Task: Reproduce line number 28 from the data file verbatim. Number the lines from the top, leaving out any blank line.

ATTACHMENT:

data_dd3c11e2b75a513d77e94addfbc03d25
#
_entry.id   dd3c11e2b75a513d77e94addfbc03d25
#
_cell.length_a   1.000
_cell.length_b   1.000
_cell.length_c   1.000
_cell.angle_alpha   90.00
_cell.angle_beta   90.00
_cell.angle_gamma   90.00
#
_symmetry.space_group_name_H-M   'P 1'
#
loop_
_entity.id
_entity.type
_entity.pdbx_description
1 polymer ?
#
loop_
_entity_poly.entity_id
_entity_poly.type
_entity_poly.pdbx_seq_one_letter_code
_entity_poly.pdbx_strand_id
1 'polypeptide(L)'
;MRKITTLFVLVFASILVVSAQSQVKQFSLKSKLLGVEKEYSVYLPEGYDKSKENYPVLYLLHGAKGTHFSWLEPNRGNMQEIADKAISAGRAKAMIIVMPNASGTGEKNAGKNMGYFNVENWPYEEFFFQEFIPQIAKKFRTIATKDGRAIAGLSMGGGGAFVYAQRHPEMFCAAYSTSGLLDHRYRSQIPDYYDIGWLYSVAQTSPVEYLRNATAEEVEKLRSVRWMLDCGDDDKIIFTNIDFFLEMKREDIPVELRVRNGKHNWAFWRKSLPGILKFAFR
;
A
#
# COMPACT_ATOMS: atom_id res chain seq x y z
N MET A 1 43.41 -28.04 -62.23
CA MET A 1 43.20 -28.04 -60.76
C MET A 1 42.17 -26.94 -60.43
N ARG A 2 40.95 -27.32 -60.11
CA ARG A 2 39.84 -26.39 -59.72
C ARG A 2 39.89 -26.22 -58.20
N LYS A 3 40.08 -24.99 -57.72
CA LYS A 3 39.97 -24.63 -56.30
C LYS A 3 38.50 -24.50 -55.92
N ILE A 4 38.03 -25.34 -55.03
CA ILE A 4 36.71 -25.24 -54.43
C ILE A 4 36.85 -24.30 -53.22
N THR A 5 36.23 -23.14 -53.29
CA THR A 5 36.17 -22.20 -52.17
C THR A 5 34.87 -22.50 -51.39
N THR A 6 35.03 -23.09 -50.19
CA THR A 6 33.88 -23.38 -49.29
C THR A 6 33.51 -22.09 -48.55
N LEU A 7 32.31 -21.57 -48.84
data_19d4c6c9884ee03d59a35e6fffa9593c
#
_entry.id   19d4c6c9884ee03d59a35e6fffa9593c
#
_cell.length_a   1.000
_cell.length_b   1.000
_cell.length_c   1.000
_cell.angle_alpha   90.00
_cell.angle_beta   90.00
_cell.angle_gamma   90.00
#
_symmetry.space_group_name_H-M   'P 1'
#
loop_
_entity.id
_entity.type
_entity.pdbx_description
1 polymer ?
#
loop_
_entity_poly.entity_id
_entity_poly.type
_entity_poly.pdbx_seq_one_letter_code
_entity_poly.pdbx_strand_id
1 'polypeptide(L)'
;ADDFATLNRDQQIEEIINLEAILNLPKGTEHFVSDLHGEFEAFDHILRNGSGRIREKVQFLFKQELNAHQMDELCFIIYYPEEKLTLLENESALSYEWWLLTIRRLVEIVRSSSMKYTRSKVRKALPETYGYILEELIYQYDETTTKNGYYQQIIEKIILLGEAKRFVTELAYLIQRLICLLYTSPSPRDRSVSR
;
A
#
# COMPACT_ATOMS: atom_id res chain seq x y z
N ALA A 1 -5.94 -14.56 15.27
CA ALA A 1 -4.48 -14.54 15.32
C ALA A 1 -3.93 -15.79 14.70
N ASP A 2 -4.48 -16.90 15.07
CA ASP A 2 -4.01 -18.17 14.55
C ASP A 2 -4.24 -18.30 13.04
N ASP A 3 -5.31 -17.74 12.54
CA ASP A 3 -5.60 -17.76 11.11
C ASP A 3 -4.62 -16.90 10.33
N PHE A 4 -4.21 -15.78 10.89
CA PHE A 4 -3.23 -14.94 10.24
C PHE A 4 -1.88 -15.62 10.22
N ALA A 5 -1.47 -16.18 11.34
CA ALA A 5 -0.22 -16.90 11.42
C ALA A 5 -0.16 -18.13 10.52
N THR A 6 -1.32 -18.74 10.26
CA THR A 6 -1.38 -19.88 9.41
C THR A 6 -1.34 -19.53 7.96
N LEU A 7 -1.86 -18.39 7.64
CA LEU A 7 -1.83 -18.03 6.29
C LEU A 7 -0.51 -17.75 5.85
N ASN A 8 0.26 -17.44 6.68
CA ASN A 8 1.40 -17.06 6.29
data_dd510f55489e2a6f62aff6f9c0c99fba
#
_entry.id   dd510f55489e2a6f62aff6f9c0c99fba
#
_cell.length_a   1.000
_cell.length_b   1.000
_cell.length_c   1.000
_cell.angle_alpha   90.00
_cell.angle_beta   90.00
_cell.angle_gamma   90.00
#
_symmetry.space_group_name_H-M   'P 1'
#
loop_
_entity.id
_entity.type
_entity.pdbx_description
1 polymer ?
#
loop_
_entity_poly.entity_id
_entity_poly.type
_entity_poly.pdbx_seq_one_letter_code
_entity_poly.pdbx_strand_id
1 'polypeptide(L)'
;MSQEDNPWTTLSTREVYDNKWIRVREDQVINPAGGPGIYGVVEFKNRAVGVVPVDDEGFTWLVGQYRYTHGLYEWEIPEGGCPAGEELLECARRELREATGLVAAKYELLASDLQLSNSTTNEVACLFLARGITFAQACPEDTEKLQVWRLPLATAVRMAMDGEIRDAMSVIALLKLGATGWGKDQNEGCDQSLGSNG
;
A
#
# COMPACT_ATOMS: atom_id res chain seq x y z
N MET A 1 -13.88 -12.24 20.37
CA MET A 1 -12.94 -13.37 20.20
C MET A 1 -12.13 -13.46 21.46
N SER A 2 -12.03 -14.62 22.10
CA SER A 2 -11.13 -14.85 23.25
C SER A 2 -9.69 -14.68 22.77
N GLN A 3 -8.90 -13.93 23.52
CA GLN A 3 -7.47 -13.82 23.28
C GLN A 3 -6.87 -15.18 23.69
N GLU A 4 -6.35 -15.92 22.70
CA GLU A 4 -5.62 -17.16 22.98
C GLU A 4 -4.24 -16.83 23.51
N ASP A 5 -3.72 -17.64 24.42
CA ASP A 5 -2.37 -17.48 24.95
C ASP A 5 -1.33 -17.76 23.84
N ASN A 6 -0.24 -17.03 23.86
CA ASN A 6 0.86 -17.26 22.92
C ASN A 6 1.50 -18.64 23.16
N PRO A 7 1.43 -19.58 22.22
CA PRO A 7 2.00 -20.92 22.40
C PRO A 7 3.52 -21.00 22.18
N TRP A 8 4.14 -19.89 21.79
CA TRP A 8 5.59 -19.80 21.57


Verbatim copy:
A